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January 30 2013

10:21 AM

Harrington debuts with glasses

By Helen Ross, PGATOUR.COM

SCOTTSDALE, Ariz. -- Padraig Harrington is the inveterate tinkerer. In fact, the Irishman says he would have given up golf a long time ago if he couldn't make changes to his game.

"The only thing I know is to keep evolving," Harrington explained.

The most recent offseason saw him consult a team of eye specialists because he lost confidence in his ability to read greens. Harrington started second-guess himself and become tentative, as a result.

The stats show perception was reality. He ranked 107th in strokes-gained putting on TOUR last year down from 46th in 2011, 47th in '10 and 25th in 2009.

So Harrington, who has had four laser surgeries, came to Arizona to make his 2013 PGA TOUR debut at the Waste Management Phoenix Open sporting glasses that he says have given him better than 20-20 vision. The tournament is the first of four straight for him.

"I'm perfectly fine in terms of what I can see," Harrington said. "These make it better, but really I have astigmatism like a lot of people. I grew up with a bias to reading putts right to left, so if I saw an eight-foot putt that was straight, as a kid, I'd aim right half. That's where I would see it.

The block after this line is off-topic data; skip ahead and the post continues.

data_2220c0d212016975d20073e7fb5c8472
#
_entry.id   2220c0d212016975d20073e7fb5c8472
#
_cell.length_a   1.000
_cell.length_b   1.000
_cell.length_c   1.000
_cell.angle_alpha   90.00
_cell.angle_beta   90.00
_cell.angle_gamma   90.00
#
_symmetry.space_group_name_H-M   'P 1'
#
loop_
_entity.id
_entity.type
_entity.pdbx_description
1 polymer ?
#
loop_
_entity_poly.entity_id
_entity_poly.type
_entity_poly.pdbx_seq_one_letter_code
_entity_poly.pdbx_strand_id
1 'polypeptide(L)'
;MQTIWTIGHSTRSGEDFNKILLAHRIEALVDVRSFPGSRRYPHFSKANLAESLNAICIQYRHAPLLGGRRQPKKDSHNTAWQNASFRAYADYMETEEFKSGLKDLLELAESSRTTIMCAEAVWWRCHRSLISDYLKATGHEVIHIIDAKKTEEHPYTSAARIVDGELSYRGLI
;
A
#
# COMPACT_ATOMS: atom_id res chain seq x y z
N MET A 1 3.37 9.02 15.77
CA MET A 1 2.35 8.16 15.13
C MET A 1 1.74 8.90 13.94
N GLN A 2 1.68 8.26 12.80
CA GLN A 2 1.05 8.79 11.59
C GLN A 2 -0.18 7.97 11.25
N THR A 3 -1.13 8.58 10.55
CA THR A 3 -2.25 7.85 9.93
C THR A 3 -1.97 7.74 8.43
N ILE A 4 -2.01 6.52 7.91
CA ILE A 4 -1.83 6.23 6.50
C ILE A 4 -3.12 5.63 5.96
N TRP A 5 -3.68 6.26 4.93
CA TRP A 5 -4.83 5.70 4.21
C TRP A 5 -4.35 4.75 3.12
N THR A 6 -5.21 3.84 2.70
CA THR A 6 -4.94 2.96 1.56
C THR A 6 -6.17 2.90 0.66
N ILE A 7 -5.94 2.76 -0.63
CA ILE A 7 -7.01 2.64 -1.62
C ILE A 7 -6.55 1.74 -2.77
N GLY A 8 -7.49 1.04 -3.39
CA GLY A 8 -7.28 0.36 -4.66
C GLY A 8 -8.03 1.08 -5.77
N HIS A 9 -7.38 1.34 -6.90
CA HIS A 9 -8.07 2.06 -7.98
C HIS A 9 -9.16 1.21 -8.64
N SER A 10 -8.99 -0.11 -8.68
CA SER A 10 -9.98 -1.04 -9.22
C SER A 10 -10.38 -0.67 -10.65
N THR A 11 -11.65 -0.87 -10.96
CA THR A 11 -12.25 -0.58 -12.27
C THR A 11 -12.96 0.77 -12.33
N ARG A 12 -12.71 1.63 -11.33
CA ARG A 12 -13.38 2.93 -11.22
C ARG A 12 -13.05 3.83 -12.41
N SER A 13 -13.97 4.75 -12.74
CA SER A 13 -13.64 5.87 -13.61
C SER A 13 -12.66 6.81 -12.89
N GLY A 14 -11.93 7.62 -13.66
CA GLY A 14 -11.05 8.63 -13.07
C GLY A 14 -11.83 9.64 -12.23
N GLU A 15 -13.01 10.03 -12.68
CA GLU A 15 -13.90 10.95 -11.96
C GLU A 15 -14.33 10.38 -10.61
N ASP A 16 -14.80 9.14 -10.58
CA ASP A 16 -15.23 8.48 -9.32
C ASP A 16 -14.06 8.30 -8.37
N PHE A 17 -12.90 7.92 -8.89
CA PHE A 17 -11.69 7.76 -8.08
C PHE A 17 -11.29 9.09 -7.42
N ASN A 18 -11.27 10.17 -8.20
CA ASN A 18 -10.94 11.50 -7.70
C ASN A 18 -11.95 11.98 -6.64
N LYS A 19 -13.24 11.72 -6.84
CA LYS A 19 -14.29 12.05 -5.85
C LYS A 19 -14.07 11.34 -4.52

"For the last number of years, if I saw that same eight-footer, I'd actually look at it left half. Now, that's just how my eyes have changed. I was used to it for 20 years of my life having a right-to-left bias, now I have a little bit of a left-to-right bias."

Hence, the glasses, two different pairs, in fact, which he says also help reduce eye fatigue. Harrington likely won't wear them in competition, although one pair did make it through his practice round on Tuesday at TPC Scottsdale.

Then Harrington, who says his eyes are likely too dry for contact lenses, went to the range and started hitting wedges. "I could have been sowing potatoes after a while in the divots I was taking," he said with a wry smile.

Harrington has also been doing various eye exercises. He's changed his putting routine, as well. 

"It's kind of the way these days," he said. "You know, you're looking for specialists in every area of the game, whether it's short game specialists, putting, long game coach, psychology, everything is par for the modern game, and this is just I suppose another little addition. We'll wait and see how it goes.
 
"But certainly I didn't putt very well last year, and I needed to do something about it. So far, so good."

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